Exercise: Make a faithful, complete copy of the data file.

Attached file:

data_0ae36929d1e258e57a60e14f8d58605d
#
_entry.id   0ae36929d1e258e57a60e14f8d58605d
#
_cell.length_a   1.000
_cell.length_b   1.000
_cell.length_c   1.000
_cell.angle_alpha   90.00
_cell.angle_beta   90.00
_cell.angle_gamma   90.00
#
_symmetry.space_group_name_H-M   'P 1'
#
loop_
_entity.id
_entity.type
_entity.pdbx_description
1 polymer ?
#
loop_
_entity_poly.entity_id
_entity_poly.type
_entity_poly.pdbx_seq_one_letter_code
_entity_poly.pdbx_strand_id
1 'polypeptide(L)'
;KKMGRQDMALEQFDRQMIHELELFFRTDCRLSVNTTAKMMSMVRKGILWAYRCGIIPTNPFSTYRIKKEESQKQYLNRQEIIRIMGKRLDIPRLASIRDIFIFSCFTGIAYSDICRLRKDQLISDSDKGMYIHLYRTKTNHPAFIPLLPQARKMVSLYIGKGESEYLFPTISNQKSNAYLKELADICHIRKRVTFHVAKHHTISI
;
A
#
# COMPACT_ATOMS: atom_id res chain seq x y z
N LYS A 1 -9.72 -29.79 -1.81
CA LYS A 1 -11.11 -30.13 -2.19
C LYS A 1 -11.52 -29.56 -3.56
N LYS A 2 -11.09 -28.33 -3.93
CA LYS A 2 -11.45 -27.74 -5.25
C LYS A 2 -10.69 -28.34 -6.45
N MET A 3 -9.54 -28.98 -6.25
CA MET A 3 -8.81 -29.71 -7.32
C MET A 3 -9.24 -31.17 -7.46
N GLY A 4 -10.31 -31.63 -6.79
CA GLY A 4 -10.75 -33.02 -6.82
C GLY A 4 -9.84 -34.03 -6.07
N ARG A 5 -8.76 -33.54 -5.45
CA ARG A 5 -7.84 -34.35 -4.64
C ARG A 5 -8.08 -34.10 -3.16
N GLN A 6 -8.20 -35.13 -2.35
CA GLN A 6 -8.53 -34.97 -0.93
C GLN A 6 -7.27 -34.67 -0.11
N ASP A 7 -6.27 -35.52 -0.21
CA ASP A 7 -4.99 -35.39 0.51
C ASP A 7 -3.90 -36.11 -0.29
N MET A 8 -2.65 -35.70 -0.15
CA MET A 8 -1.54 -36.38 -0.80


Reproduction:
data_0ae36929d1e258e57a60e14f8d58605d
#
_entry.id   0ae36929d1e258e57a60e14f8d58605d
#
_cell.length_a   1.000
_cell.length_b   1.000
_cell.length_c   1.000
_cell.angle_alpha   90.00
_cell.angle_beta   90.00
_cell.angle_gamma   90.00
#
_symmetry.space_group_name_H-M   'P 1'
#
loop_
_entity.id
_entity.type
_entity.pdbx_description
1 polymer ?
#
loop_
_entity_poly.entity_id
_entity_poly.type
_entity_poly.pdbx_seq_one_letter_code
_entity_poly.pdbx_strand_id
1 'polypeptide(L)'
;KKMGRQDMALEQFDRQMIHELELFFRTDCRLSVNTTAKMMSMVRKGILWAYRCGIIPTNPFSTYRIKKEESQKQYLNRQEIIRIMGKRLDIPRLASIRDIFIFSCFTGIAYSDICRLRKDQLISDSDKGMYIHLYRTKTNHPAFIPLLPQARKMVSLYIGKGESEYLFPTISNQKSNAYLKELADICHIRKRVTFHVAKHHTISI
;
A
#
# COMPACT_ATOMS: atom_id res chain seq x y z
N LYS A 1 -9.72 -29.79 -1.81
CA LYS A 1 -11.11 -30.13 -2.19
C LYS A 1 -11.52 -29.56 -3.56
N LYS A 2 -11.09 -28.33 -3.93
CA LYS A 2 -11.45 -27.74 -5.25
C LYS A 2 -10.69 -28.34 -6.45
N MET A 3 -9.54 -28.98 -6.25
CA MET A 3 -8.81 -29.71 -7.32
C MET A 3 -9.24 -31.17 -7.46
N GLY A 4 -10.31 -31.63 -6.79
CA GLY A 4 -10.75 -33.02 -6.82
C GLY A 4 -9.84 -34.03 -6.07
N ARG A 5 -8.76 -33.54 -5.45
CA ARG A 5 -7.84 -34.35 -4.64
C ARG A 5 -8.08 -34.10 -3.16
N GLN A 6 -8.20 -35.13 -2.35
CA GLN A 6 -8.53 -34.97 -0.93
C GLN A 6 -7.27 -34.67 -0.11
N ASP A 7 -6.27 -35.52 -0.21
CA ASP A 7 -4.99 -35.39 0.51
C ASP A 7 -3.90 -36.11 -0.29
N MET A 8 -2.65 -35.70 -0.15
CA MET A 8 -1.54 -36.38 -0.80